How to Make Pong in SpriteKit Part III: Detecting a miss
Using contact detection

by Lou Franco

This is the Part III of a series on how to write Pong in SpriteKit on iOS. In Part I, we set up the basic game and physics and in Part II, we let the players move the paddles.

If you play the game, you'll see that once we miss the ball, it goes off the screen and, well, then nothing happens.

We want the miss to be detected, and then for a new ball to be placed in the center so we can continue.

Let's do that.

Contact detection in SpriteKit

There are a few ways we could do this. One way is to just check the position of the ball in the update(currentTime:) function. Remember, in the last article, that update is called on every iteration of the game loop. We used that to manually move the paddles around.

So you could check the position of nodes and react to that. For example, we can check to see if the ball's Y position is off the screen and then remove it and create a new one.

For example, in update, we could add this code:

if ball.position.y < 0 || ball.position.y > size.height {
  // Remove the ball from the screen and place a new
  // one in the center

For Pong, that's all we need, but in more complex games there might be logic based on the relative positions of all of the nodes. We'd have to constantly check all of the nodes on each update and the logic would get more and more complex.

So, even though it's easy to do this for Pong, I'm going to show you how to do with with contact detection so that you can apply it to harder games.

Overriding the contact detection function

In Part I, we put in stubs for all of the things we'd need to implement. In our class declaration, we added conformance to the SKPhysicsContactDelegate protocol. This lets us declare this function. In Part I, we set the physics world contact delegate to self so that it would be called on contacts.

  // This function is called if any two objects touch each other
  func didBegin(_ contact: SKPhysicsContact) {

By default, SpriteKit will ignore all contacts. We'll see later how we indicate which specific node contacts we care about.

Whenever SpriteKit detects that two objects (we care about) have touched each other, it will call this function. It is called after whatever physics effect has taken place. So, for example, if the ball contacts a wall, we are called after the bounce has affected the direction of the ball.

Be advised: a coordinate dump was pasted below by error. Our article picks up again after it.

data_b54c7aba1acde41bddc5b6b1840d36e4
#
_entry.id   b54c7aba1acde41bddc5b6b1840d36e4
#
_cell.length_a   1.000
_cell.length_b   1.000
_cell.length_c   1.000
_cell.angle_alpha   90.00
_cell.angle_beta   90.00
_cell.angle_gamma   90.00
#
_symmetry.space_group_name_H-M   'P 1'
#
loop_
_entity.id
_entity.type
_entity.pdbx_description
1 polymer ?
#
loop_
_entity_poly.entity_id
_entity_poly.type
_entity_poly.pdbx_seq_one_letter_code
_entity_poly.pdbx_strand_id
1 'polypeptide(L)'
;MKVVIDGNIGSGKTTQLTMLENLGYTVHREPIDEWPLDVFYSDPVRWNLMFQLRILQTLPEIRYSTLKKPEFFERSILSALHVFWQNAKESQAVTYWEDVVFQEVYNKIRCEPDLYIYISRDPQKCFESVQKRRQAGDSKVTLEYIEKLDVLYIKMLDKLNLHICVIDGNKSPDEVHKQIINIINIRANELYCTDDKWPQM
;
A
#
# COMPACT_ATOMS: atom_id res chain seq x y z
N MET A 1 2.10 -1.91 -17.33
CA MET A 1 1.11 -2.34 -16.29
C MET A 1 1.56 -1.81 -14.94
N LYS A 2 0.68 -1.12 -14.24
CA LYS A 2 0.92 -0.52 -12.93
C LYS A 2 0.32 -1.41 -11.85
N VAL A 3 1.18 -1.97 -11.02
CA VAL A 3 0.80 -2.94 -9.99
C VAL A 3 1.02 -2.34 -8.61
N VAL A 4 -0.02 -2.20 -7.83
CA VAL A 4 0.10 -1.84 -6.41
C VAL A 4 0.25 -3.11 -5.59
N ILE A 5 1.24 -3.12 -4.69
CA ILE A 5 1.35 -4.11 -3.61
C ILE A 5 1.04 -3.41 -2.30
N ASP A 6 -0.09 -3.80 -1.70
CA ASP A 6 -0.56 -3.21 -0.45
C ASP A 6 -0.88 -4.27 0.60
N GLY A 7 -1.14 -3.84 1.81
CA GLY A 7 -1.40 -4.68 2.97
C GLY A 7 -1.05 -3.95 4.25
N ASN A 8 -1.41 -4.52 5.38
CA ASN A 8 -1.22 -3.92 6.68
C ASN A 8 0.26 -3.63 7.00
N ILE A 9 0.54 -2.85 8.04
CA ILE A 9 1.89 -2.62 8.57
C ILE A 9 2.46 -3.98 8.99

The contact parameter has the details of the contact. The most important properties are bodyA and bodyB which are the physics bodies of the nodes that contacted each other. Unfortunately, we aren't guaranteed an order, so we need to check both possibilities (A could be the ball and B the detector, or vice versa).

Let's add this function to check of the contacted bodies match two nodes we pass in.

// Check a contact object for two specific nodes
func didContact(_ contact: SKPhysicsContact, between nodeA: SKNode?, and nodeB: SKNode?) -> Bool {
    (contact.bodyA == nodeA?.physicsBody &&
      contact.bodyB == nodeB?.physicsBody) ||
    (contact.bodyA == nodeB?.physicsBody &&
      contact.bodyB == nodeA?.physicsBody)

We would call this like this:

// This function is called if any two objects touch each other
func didBegin(_ contact: SKPhysicsContact) {
  // Check to see if the ball went off the screen
  if didContact(contact, between: self.ball, and: self.bottomBallDetector) ||
    didContact(contact, between: self.ball, and: self.topBallDetector) {
    // The ball went off the screen, so remove it and make a new one

Of course, this won't work yet, because we never created bottomBallDetector and topBallDetector. Let's do that next.

Creating contact detector nodes

In order for a contact to be detected, there must actually be a node with a physics body for the ball to contact.

We don't want to show anything on the screen, but that's ok. We can just set the color to the same as the background color of the scene. The two ball detectors will just be horizontal walls (so using manualMovement() physics bodies) at the top and bottom of the screen.

Here's the code to create a single detector given a Y position

func createBallDetector(y: CGFloat) -> SKShapeNode {
  let detectorSize = CGSize(width: size.width, height: 1)
  let detector = SKShapeNode(rectOf: detectorSize)
  detector.physicsBody =
    SKPhysicsBody(rectangleOf: detectorSize)

  detector.position = CGPoint(x: size.width/2, y: y)
  detector.strokeColor = self.backgroundColor
  detector.fillColor = self.backgroundColor

  detector.physicsBody?.contactTestBitMask = 1

  return detector

One really important line is where we set contactTestBitMask. By default, SpriteKit does not detect any contacts. For performance reasons, it only checks contacts if the contactBitMask of an object has a bit set that matches the category bit of the other object.

And since by default all objects are created with their category bit mask set to all bits on, if we set the contactTestBitMask to 1, then a contact will be detected with the ball.

You could imagine that in complex games, using categories and contact bit masks would make contact detection much more efficient.

Even right now, since we know that in this game, the only possible contact is with the ball and a detector (because that would be the only contact/category bit match), we don't even have to have an if statement to check the bodies. In complex games, we might be able to narrow down the contact faster by using the bit masks.

We'll cover that later.

Here is how we create the detectors.

func createPassedBallDetectors() {
  self.bottomBallDetector = createBallDetector(y: 0)
  self.topBallDetector = createBallDetector(y: size.height)

And now the ball will reset to the center when one of the players misses.

It would be nice to have a score, so we'll do that next.

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